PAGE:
Egg Bound

Discussion in 'Quail' started by MrNappy, Jan 3, 2013.

  1. MrNappy

    MrNappy Chillin' With My Peeps

    Nov 23, 2012
    Ajax, Ontario
    I had to go out for 10 days, at the start of winter break (21st Dec). I fed my quails and what not and left to Boston (from Canada by car)

    When i got back home (Jan. 1) i found out 1 out of 2 of my white hens had died. Also, my started feed had ran out and my mom bought some B.S 8% wild bird feed. My mom also said they stopped laying. (They still had mating colours on)

    I started feeding em, almond shells, almonds without shells (crushed), pears, yogurt, boiled eggs, and shells.

    Now today i saw my other white sitting on floor huddled up, i found out she was egg-bound, i helped her take egg out (first warm water for 1 min, then manually with 2-3 fingers for 10-15 mins), i kept checking on them and found another wild one in that state, helped her remove egg. (All the way, her cord-thing came out, both of their eggs were white)

    I checked some other quails, they had their eggs in about half-way, and right at the top. I tried to help some, they moved and squirmed and appeared as if they didn't need help. Should i put them off laying for couple weeks/months? (females have been mated too much also, lost head feathers)

    Is it a lack of protein, or calcium?

    Also my male button has 3 partners and has some feathers (bald spot) on top of his tail (more up from his tail, a little), what is this from?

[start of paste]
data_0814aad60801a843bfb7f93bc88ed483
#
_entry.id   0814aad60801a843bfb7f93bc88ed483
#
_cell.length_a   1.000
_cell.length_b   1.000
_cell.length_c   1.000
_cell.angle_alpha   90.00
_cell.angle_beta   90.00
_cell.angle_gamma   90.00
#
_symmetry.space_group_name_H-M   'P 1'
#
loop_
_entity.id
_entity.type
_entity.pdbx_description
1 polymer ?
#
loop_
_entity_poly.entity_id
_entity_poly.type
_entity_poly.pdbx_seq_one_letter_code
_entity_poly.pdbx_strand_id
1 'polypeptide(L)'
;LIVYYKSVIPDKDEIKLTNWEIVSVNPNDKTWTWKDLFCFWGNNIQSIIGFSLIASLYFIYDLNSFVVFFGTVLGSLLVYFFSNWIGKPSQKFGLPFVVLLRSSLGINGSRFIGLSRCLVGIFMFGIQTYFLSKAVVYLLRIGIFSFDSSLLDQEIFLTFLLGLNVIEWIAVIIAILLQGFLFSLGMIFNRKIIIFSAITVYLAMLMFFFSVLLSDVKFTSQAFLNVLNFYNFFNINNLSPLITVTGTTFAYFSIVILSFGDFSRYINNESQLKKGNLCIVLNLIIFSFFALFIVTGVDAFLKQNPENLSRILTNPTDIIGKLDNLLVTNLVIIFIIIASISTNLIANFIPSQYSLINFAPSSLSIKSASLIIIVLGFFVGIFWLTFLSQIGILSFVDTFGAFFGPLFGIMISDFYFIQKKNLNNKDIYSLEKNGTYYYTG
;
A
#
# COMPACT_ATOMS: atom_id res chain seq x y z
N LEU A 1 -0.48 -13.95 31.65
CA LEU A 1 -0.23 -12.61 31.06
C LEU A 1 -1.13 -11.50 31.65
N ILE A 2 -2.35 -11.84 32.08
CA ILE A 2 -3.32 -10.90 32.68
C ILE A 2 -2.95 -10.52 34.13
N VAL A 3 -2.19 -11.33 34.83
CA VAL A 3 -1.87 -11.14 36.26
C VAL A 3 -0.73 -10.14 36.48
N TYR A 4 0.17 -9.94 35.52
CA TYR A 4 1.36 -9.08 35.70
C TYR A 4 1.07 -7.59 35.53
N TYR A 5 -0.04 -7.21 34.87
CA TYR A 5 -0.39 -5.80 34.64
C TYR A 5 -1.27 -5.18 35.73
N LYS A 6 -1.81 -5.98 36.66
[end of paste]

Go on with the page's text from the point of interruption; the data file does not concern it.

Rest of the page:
Thanks in advance.
  2. TwoCrows

    TwoCrows Show me the way old friend Staff Member

    Mar 21, 2011
    New Mexico, USA
    My Coop
    Do they have access to extra calcium on the side...such as crushed or ground oyster shell, cuttle bone or kale? If they are laying every day and don't have enough calcium, this will cause a hen to become egg bound. A bad diet will also cause this. If a hen is not "putting on a hard shell", she will have a difficult time trying to move it thru her system if the egg has a soft shell.

    If you lower the protein level in their feed and shorten their day light, this will cause them to lay less and give them a break from laying, which it sounds like they need. Add more calcium.
  3. MrNappy

    MrNappy Chillin' With My Peeps

    Nov 23, 2012
    Ajax, Ontario
    Yea, need to stop for a while.

    Hard to drive an hour to get feed in this snow, hopefully it clears by February.

    Any who, thanks.

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